Under the hard outer layer of a tooth is a soft, gel-like substance called “Dental Pulp.” This contains nerves as well blood vessels and connective tissues. Deep cavities and trauma to the dental pulp can cause severe tooth pain, temperature sensitivity, swelling, and redness. If the pulp is not treated, it can spread to the surrounding tissues. For damaged pulp-infected teeth, pediatric pulp therapy (also known as “nerve treatment” or “baby root canal”) is often an option.
Your child’s dentist may recommend pediatric pulp therapy (or baby root canal) to repair damaged pulp. A pediatric pulp therapy procedure is available for both primary and immature teeth. It can take the forms of a pulpectomy and a pulpotomy. The severity of damage to the pulp determines the best treatment.
A pulpotomy, also known as “vital-pulp therapy”, may be an option if the dental pulp has not healed but is still inflamed. Pulpotomy is a procedure that removes the pulp from the tooth’s crown, which is the part of the tooth located above the gum line.
A pulpectomy may be performed if the dental pulp is inoperable or already dead. A pulpectomy is a procedure that removes both the tooth’s crown and root (the area below the gum line).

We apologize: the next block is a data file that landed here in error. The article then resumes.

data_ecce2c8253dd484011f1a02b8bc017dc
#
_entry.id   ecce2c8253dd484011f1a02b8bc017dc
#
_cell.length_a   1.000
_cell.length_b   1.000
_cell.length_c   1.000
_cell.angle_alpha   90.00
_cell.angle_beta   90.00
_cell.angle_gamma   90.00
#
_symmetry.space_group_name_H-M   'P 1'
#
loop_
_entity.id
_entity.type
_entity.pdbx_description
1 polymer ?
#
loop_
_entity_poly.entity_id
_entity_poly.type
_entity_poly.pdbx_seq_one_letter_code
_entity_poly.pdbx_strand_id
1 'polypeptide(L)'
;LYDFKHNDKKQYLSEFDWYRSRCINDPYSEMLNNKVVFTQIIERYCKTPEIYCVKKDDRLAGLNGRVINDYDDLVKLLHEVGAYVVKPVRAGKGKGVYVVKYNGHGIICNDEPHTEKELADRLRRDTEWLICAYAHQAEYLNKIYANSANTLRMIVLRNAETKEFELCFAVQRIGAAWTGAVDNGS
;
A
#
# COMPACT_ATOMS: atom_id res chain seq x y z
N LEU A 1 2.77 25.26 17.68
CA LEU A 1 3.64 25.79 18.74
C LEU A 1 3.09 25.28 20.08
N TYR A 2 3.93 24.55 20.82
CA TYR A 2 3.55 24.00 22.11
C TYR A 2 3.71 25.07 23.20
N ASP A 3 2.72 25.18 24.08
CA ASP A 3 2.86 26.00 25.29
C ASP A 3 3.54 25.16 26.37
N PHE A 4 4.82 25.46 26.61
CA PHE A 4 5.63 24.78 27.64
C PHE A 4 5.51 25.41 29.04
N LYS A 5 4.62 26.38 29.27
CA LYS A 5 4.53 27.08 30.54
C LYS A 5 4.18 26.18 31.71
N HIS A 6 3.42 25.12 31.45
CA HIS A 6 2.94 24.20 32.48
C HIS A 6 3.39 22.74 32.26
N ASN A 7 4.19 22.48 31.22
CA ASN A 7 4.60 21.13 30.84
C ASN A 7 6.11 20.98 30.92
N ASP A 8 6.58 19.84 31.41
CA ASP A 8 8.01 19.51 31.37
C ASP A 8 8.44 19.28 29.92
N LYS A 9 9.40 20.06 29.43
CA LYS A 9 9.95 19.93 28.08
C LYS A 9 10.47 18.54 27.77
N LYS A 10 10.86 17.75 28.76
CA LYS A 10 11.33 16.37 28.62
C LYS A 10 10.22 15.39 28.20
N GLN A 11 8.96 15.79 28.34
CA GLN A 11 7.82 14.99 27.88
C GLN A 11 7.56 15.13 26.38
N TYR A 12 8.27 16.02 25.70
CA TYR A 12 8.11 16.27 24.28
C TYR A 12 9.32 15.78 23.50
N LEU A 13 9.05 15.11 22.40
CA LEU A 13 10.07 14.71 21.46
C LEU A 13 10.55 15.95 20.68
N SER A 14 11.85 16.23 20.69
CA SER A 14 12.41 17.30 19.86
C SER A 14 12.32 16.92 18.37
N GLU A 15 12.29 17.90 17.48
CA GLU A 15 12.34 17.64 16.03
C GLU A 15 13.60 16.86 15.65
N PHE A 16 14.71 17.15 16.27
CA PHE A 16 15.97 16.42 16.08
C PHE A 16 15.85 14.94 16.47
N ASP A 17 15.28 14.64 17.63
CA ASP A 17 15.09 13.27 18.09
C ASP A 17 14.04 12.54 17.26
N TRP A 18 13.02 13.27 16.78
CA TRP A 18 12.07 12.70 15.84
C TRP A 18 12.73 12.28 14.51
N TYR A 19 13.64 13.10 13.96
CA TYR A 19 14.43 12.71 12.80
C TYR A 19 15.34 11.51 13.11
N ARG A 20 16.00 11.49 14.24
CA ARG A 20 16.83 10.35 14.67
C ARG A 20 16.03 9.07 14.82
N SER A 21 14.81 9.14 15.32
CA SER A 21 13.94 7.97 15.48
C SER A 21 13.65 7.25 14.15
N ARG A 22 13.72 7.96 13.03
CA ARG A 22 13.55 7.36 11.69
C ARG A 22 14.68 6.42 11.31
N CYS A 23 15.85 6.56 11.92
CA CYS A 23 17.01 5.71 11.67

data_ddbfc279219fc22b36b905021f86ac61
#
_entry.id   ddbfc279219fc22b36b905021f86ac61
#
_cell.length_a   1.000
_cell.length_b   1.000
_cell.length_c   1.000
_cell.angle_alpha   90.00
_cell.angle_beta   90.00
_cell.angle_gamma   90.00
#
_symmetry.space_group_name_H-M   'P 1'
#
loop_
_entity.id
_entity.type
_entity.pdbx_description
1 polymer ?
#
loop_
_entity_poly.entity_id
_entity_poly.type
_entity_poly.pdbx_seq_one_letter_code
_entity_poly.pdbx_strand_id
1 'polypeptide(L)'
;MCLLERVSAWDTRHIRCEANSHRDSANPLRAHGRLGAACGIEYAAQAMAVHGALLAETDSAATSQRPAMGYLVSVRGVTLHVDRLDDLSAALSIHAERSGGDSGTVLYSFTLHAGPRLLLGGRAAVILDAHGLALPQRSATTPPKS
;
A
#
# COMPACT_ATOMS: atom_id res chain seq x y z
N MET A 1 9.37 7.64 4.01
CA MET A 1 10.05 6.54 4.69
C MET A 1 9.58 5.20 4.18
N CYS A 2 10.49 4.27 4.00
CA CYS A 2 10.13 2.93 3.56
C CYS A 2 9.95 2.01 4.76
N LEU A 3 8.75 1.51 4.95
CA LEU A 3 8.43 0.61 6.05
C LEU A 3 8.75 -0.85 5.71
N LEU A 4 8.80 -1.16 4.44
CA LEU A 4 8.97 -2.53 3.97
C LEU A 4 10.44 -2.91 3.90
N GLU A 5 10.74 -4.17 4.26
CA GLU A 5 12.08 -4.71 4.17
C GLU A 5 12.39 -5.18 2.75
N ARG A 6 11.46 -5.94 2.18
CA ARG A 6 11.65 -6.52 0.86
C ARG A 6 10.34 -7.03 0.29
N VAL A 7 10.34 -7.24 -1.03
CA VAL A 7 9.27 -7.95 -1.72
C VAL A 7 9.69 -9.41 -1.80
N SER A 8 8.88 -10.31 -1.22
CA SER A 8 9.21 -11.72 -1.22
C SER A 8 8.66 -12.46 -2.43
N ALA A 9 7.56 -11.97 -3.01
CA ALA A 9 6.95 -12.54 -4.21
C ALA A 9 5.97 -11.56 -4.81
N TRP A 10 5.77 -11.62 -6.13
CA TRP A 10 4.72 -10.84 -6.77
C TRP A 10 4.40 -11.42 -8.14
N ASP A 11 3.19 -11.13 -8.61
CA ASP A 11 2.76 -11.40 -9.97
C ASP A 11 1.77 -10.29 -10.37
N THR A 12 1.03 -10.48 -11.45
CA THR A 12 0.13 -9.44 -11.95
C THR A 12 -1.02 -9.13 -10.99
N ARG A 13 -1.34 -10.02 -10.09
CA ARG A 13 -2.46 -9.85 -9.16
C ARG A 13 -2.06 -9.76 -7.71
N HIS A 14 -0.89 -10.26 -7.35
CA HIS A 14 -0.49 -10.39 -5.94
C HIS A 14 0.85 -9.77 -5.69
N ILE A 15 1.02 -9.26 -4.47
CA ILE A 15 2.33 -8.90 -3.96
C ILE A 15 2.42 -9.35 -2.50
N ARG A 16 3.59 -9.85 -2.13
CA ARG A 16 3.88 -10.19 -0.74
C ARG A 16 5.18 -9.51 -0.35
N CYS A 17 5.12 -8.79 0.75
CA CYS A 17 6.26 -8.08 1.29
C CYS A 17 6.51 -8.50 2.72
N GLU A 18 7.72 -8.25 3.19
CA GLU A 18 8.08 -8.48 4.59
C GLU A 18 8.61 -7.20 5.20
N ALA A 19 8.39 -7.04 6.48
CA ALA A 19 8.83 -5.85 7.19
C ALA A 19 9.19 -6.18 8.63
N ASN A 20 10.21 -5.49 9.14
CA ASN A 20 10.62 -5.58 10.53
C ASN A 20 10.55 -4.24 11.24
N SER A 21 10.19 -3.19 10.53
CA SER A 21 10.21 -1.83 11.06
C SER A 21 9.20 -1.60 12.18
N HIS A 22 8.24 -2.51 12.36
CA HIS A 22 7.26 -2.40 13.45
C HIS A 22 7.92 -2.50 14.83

In either case, the tooth will need to be removed from the dental pulp and then filled with disinfectant.
A baby tooth’s dental pulp that is damaged must be treated. You may experience severe pain and sensitivity. The infection can spread and cause impairment to your child’s overall wellbeing.
Baby teeth are likely to lose anyway so why would you perform a dental root canal on a baby tooth instead of simply pulling it? Primary teeth play an extremely important role in a child’s life. Primary teeth are essential for children’s ability to communicate clearly with their parents and allow them to properly erupt permanent teeth. It is preferable to save the pulp of a primary tooth that has been damaged using pulp therapy instead of removing it.
Tooth decay and dental trauma can cause damage to the dental pulp.
When participating in any athletic activity (including non-contact ones like gymnastics), you can help your child protect their teeth from sports-related damage.
Keep your child’s teeth clean and flossed every day. You should also bring them to their pediatric dentist for cleanings as well as exams. As an extra way to protect your child’s teeth, discuss with your pediatric dentist whether oral sealants should also be used.